Monday, February 3, 2014
Pruning Use bypass pruners that work similar to scissors. Anvil-type pruners will crush your rose stems.
Remove all the old mulch and dead leaves and throw them in the trash, not your compost pile. Dead leaves can often have mildew spores and other diseases on them that can infest your compost pile and create problems later on.
1. Apply both a pesticide and a fungicide to your pruned roses and the ground around the plants. Fungus spores such as mildew can live through the winter in your soil.
2. Seal pruned canes larger than a pencil with carpenter’s glue (it’s waterproof) to protect against cane borers.
3. Re-potting: Check your roses in pots to see if they need to be repotted. How low is the soil in the pot? If it is lower than 3 inches below the rim, it is probable that the soil has become too compacted and the tiny hair roots can’t get the oxygen they need. Lift the entire plant out of the pot, loosen any soil around the root ball and repot in fresh potting soil.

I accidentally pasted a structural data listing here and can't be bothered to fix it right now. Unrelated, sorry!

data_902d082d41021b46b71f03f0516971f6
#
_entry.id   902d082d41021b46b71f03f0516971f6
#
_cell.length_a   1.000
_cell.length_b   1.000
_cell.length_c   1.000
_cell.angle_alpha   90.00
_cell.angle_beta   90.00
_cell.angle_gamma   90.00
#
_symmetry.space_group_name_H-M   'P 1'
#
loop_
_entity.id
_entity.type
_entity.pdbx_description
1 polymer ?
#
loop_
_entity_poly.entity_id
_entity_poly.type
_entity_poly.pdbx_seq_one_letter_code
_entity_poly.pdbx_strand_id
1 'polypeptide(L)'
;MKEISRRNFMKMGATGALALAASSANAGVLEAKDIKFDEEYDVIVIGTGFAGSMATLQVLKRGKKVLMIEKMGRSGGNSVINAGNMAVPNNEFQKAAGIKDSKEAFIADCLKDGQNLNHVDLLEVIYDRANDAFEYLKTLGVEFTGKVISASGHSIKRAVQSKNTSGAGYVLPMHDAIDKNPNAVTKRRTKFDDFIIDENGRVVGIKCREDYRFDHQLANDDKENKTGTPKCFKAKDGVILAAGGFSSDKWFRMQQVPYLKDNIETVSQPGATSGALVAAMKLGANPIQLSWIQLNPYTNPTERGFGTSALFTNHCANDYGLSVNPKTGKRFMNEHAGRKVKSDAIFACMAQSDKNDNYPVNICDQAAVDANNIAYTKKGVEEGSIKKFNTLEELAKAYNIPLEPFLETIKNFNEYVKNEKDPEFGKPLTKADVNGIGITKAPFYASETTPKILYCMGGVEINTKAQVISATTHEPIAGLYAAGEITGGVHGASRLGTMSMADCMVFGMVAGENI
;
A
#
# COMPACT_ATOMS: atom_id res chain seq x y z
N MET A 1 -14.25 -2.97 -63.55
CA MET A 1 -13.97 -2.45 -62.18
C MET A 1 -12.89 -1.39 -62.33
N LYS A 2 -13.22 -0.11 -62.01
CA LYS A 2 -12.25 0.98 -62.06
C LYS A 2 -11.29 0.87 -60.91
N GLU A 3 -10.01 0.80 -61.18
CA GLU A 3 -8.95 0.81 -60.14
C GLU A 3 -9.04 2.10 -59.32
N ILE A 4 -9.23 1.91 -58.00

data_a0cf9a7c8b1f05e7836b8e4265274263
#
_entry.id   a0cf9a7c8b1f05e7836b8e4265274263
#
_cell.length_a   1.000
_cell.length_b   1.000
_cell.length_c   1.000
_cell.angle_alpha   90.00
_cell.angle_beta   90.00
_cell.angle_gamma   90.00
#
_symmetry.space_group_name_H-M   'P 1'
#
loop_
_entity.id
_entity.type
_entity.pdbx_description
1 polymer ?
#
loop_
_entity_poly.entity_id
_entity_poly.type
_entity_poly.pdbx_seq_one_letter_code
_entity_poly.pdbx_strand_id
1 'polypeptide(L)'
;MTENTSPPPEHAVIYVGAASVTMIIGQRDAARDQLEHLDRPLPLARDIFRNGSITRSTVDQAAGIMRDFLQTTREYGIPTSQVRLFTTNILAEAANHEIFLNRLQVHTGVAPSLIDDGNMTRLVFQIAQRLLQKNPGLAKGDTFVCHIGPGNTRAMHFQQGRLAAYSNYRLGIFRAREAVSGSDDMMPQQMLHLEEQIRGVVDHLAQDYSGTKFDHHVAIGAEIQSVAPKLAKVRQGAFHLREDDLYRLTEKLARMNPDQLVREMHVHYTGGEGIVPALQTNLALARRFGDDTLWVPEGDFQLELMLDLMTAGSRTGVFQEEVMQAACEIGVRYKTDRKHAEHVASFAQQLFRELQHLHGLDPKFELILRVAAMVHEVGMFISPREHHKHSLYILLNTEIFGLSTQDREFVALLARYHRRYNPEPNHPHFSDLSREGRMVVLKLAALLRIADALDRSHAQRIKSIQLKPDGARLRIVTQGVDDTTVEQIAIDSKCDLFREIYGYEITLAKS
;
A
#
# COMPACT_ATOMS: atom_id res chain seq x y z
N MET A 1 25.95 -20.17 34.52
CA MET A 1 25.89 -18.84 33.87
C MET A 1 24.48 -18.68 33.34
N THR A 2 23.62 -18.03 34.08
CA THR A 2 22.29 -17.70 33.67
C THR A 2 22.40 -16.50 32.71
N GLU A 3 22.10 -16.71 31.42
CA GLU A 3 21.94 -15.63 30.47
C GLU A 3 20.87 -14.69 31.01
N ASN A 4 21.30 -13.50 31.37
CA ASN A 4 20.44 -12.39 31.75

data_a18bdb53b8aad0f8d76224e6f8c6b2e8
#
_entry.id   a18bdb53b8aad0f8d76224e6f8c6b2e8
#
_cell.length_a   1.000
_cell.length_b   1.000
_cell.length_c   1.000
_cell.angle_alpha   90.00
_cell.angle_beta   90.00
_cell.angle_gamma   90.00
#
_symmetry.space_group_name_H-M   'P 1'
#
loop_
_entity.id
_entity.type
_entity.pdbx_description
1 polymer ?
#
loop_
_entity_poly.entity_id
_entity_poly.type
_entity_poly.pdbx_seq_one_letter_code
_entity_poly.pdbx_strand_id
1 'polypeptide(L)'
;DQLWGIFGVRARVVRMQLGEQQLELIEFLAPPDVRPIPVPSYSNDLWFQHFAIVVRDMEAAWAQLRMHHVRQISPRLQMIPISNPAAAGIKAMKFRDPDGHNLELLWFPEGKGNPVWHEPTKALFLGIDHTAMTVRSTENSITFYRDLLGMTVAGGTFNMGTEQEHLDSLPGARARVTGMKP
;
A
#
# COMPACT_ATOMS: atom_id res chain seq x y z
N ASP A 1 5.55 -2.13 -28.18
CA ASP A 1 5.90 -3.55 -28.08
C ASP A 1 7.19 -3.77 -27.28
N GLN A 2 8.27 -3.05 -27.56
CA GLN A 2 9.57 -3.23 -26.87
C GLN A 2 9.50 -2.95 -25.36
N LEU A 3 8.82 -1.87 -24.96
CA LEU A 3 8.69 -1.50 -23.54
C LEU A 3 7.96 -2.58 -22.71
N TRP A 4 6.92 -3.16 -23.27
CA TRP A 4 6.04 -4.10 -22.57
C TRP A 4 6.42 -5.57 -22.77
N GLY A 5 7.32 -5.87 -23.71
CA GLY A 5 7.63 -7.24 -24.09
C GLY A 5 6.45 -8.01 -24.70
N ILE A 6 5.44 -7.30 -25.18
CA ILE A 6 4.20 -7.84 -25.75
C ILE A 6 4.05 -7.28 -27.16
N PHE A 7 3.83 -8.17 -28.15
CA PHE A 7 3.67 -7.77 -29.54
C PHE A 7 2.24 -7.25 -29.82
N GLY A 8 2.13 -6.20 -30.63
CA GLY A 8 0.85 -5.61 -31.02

Water and Feed
1. Do not fertilize your roses until mid-February.
2. Continue to water your ground-planted roses, once or twice a week depending on the daytime temperatures. Be sure you are deep watering to a depth of 18 to 24 inches.
3. Roses in pots typically need to be watered more often than roses in the ground, approximately providing them with a deep watering every 4 days.
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